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Government Digital Service

Volume 588: debated on Wednesday 19 November 2014

We have designed and created the award-winning and world-leading, the central web domain for Government information. We are redesigning 25 major Government services to make them simpler, clearer and faster to use. That will not only provide savings to the taxpayer, but improve delivery for the public, focused on user need, not Government convenience.

What steps is my right hon. Friend taking to make sure that individuals who are not digitised, many of whom live in rural constituencies such as mine, are not disadvantaged if they cannot access digitised public services or can do so only at low speeds?

My hon. Friend makes an important point. When, on the recommendation of Baroness Lane-Fox, we adopted the digital-by-default approach—if it can be done online, it should be done only online—we stressed that there must be an assisted digital alternative for those who are not online, and we will ensure that that is the case.

May I congratulate the Minister on much of the innovative work he has done in the digital area, thanks to Martha Lane Fox, the Cross-Bench Member of the House of Lords? Will he, however, take on board the fact that older people in this country find it very difficult to make the transition from the traditional to a digital way of communicating with the Government?

I am very grateful to the hon. Gentleman for his compliment. We are trying to make a lot of progress, and the British Government are now regarded as world leading, after having been, frankly, a byword for failure in Government IT. Other Governments are now using the source code for, and imitation is the sincerest form of flattery. Baroness Lane-Fox leads the Go ON UK charity, which is dedicated to getting more people online, which is the key purpose. When we provide the assisted digital option, we ideally want to frame contracts so that they incentivise the provider not just to provide a service, but to use it to help individuals to get online so that their lives are enriched more widely.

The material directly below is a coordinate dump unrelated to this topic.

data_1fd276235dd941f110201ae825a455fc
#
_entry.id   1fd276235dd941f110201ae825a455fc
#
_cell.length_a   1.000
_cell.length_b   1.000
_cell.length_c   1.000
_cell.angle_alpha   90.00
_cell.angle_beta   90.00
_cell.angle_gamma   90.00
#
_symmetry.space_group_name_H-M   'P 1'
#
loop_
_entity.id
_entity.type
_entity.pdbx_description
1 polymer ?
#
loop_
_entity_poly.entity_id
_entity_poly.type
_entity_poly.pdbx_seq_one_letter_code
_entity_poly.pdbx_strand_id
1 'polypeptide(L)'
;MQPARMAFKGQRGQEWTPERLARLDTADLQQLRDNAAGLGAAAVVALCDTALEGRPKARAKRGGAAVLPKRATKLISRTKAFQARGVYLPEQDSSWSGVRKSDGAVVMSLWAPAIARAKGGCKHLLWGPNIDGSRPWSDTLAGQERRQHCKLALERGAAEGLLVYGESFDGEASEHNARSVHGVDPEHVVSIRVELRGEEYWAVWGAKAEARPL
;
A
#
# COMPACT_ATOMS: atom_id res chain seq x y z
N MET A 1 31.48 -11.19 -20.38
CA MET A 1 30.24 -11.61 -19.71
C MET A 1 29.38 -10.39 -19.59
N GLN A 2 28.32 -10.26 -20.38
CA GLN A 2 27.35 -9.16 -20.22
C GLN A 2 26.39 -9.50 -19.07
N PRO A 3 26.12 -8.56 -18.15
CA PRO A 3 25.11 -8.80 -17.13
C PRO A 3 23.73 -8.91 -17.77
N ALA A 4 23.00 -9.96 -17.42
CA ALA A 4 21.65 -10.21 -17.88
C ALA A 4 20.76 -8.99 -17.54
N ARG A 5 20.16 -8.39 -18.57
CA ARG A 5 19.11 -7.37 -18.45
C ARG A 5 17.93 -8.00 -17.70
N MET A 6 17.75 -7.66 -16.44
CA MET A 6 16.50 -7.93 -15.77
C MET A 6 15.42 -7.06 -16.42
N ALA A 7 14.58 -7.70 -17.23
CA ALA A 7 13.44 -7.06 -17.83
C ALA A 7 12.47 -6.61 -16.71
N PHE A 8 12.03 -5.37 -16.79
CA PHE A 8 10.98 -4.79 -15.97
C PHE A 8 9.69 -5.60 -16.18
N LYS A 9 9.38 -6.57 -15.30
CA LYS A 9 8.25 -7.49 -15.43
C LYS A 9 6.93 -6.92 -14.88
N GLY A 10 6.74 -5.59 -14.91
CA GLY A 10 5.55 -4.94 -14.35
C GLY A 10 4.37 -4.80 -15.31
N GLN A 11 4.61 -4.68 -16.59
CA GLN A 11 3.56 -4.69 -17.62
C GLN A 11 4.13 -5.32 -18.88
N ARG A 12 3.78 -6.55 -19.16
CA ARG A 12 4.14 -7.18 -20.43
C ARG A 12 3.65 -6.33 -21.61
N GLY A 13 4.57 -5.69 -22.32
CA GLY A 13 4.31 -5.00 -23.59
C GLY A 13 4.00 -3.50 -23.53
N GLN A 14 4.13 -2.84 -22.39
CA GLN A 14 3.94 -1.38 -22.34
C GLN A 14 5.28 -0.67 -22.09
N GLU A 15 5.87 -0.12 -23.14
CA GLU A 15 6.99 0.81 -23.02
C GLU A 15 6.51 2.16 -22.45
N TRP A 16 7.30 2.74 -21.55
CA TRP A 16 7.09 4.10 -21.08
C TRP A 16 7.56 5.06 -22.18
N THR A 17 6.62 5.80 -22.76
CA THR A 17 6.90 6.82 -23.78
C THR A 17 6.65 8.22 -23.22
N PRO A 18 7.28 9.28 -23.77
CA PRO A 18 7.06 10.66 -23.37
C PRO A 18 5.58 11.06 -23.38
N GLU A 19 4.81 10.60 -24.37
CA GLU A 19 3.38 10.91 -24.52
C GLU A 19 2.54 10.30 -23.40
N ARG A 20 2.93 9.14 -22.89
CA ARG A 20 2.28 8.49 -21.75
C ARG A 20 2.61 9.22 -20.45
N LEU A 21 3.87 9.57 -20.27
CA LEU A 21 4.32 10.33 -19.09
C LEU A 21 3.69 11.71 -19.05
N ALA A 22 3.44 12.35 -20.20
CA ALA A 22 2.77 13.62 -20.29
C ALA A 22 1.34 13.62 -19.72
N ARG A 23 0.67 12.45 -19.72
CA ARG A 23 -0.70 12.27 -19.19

In answer to the very good question from my hon. Friend the Member for South East Cornwall (Sheryll Murray), the Minister responded that those, like many in my constituency, who have no access to computers and are not online will be given something called an “assisted digital alternative”. Will he perhaps tell us what that is?

It can take many forms, but the point is that the service is provided or the transaction is conducted digitally—it is conducted online—although not necessarily by the citizen themselves. For example, it could be done in a library, where someone sits alongside the citizen to help them to input data or conduct the transaction, or it could be done on the telephone, with someone on the other end to put data into the web service. There are a lot of different ways of providing it, and they will be fashioned around the needs of the user, not the convenience of the Government.

In the spring, the Minister announced his digital inclusion strategy to exclude 5 million people. In the summer, he told pensioners to get online or lose access to Government services. In the autumn, farmers found that they needed a credit reference from Experian to apply for common agricultural policy grants. The list of people he is excluding grows day by day. Next week, a report for the Labour party will highlight the impact of his policies on the most vulnerable, and how a Labour Government will change that. How many more people does he intend to exclude from public services before he is voted out of office?

I invite the hon. Lady to dream on, on that front. Her party is ill-equipped to criticise us. The last Labour Government’s definition of an online service was enabling people to download a form from the web, print it off, fill it in by hand and send it off by post. They regarded that as an online transaction—they were not quite in the modern world. We are glad that she is catching up, but she still has a long way to go.